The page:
I’m not a bear hunter, nor have I played one on TV! I wouldn’t know what to do with a bear if I tagged one. However, I do thoroughly enjoy seeing them in the wild.
There was a period of time when it seemed that I would bump into a bear every time I stepped into the woods. But back in my early years of hunting, bears were not that plentiful and a sighting was rare. At least for me. Some of that has to do with where you hunt. I began seeing bear when I started hunting deer in rougher terrain in the big hollows of the Shenandoah Mountain.
The first bear I ran into (or should I say ran into me) was in the head of Slate Lick Hollow. If I remember correctly, I was bow hunting and just starting to get familiar with the area. As usual, I had been studying topo maps and noticed an interesting looking series of small ridges in the head of the hollow. The terrain turned out to be rough and thick with laurel but the laurel was low and there were open hollows that could be hunted.
That day, as I was slowly still hunting up the side of one of the smaller ridges, I knelt on one knee to rest and watch the small hollow below. After a short pause, I cut back up to the top of the ridge to continue my trek. Gradually, I began to hear movement high on the mountain on the opposite ridge. Leaves rustled, occasionally a limb would break and a rock would roll on the steepest, roughest part of the mountain. Could it be another hunter above me? Unlikely. Suddenly I saw something black moving on the ridge. It was a bear!
The bear continued to move down the mountain, through the hollow, up the side of the ridge I was on, and stopped just below me where I had rested just a few minutes before, not twenty yards away. For some reason I wasn’t concerned, even though the bear would have run over me if it hadn’t stopped.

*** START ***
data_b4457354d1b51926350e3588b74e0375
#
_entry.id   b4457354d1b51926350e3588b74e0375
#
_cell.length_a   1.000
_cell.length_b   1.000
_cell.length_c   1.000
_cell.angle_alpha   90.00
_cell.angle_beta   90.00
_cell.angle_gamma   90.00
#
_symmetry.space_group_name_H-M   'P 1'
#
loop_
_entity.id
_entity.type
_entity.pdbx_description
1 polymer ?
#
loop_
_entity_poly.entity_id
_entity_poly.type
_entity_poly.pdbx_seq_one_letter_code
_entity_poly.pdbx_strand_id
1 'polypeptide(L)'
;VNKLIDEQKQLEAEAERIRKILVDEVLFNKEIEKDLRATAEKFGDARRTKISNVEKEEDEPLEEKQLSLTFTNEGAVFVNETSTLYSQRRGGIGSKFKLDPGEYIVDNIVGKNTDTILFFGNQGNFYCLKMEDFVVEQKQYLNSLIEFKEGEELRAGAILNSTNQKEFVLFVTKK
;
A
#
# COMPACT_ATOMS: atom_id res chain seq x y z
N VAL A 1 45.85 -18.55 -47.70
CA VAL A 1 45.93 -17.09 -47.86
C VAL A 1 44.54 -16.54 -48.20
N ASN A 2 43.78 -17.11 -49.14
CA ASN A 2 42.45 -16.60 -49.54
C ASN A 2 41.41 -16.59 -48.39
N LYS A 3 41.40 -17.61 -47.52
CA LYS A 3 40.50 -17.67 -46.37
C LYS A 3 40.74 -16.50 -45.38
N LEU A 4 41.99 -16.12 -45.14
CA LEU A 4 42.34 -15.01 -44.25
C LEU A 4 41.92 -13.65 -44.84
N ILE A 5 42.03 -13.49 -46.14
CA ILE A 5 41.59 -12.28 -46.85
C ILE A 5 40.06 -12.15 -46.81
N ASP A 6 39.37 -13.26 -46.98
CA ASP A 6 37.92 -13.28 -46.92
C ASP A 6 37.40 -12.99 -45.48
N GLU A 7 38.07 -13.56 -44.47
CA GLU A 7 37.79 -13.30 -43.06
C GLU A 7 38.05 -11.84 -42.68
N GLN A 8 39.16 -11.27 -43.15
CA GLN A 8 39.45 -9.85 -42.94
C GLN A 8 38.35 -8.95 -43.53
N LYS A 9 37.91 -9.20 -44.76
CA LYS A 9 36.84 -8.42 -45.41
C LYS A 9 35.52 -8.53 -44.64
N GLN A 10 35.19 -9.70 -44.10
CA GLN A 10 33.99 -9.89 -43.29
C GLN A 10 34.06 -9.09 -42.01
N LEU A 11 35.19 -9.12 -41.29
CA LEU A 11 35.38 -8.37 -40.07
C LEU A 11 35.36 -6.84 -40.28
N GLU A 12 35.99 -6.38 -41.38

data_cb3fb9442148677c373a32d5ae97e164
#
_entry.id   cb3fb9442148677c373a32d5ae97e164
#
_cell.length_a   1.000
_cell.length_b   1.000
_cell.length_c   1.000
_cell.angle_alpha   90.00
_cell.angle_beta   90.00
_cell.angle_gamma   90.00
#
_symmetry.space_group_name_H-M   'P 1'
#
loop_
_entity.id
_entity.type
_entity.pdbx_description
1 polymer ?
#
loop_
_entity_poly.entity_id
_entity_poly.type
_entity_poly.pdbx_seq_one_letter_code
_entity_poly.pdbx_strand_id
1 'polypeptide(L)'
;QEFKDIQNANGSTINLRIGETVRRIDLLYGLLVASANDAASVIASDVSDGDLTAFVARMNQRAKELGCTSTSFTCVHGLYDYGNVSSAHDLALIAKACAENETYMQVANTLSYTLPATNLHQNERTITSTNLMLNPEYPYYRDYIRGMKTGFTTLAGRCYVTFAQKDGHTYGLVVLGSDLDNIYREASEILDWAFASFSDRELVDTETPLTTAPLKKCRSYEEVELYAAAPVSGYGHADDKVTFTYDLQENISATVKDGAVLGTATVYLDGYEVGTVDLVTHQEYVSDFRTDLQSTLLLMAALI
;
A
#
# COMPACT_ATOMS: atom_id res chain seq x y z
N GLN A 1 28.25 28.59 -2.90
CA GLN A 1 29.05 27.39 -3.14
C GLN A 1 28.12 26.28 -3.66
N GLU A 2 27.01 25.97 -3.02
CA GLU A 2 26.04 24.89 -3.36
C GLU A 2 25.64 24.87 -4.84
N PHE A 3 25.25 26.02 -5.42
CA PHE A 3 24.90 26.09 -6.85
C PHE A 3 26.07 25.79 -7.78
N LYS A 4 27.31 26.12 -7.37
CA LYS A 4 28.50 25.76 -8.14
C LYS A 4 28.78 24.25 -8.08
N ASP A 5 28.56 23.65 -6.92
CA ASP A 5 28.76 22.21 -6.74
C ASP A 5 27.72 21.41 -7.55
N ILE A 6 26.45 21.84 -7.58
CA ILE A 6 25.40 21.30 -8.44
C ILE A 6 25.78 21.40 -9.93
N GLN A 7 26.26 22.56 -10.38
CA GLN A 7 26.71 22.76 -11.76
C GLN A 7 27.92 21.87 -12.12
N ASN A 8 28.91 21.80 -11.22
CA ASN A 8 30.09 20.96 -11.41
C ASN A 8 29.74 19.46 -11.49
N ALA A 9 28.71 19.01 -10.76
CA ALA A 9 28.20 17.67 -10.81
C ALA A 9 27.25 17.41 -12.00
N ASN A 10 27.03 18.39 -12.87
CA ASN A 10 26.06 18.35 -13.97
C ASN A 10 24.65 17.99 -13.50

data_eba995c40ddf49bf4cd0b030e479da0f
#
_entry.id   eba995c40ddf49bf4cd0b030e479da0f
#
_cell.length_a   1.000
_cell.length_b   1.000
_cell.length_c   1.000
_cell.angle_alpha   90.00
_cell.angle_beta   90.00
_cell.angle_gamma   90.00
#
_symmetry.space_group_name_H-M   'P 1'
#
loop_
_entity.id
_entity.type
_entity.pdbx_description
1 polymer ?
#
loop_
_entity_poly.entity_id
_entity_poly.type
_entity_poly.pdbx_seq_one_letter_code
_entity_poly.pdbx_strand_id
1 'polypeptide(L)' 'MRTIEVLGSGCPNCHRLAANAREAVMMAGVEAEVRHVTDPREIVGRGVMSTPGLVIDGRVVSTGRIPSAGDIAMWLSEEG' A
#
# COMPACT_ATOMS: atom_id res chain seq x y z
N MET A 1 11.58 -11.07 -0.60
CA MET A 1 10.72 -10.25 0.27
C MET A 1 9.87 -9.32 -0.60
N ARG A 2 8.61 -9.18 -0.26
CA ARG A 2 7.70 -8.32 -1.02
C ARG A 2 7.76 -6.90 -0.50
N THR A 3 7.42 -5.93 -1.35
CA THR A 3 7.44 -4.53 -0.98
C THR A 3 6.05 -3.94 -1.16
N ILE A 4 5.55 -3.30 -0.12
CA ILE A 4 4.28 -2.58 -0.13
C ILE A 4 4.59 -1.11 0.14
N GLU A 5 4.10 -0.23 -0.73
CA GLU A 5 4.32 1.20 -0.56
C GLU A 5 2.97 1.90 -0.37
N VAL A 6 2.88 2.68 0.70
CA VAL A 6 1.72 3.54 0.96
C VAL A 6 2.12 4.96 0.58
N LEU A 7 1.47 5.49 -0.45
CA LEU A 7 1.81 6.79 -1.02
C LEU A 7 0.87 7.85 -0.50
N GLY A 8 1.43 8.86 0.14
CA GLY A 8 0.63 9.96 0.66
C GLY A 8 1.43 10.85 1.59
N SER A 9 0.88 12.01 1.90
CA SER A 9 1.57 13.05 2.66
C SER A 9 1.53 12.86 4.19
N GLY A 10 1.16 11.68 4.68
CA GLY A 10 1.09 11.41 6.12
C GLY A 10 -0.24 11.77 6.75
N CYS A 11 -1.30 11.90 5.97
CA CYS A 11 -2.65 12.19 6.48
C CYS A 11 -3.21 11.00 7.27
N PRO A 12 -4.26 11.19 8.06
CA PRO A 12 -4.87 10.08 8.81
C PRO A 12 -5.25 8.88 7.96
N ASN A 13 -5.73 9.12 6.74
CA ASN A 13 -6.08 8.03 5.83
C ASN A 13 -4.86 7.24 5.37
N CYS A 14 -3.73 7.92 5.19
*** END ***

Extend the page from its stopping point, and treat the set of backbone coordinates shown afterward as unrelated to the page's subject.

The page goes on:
We all know what a bear does in the woods, but as I looked directly at the bears expressionless face, it seemed like I could read its mind as it stood there slowly moving its head, trying to identify an unfamiliar scent…. “Hummm, what is that smell!? Squirrel? No, no, no. Raccoon? No, no, no. Deer? No, no, no. Dog? No, no, no. Human!?? YIKES!!!”. With a surprised look it wheeled around and made a mad dash back the way it came. This time it sounded like a freight train in the dry leaves, with broken branches as it crashed through the laurel, and a cascade of rocks rolling as it scrambled up the opposite side.
Since that time, I have seen a number of bears and each time it is something special. The Black Bear is well named because the blackness of the fur is a stark contrast to the background of the woods. Their effortless fluid movement as they travel through the roughest, steepest terrain on the mountain is amazing to see, and hard to describe.
I hope sometime in your outdoor wanderings you manage to “bump” into a bear in the wild and enjoy the experience as much as I do.
Have a safe and productive hunting season, and a very Merry Christmas!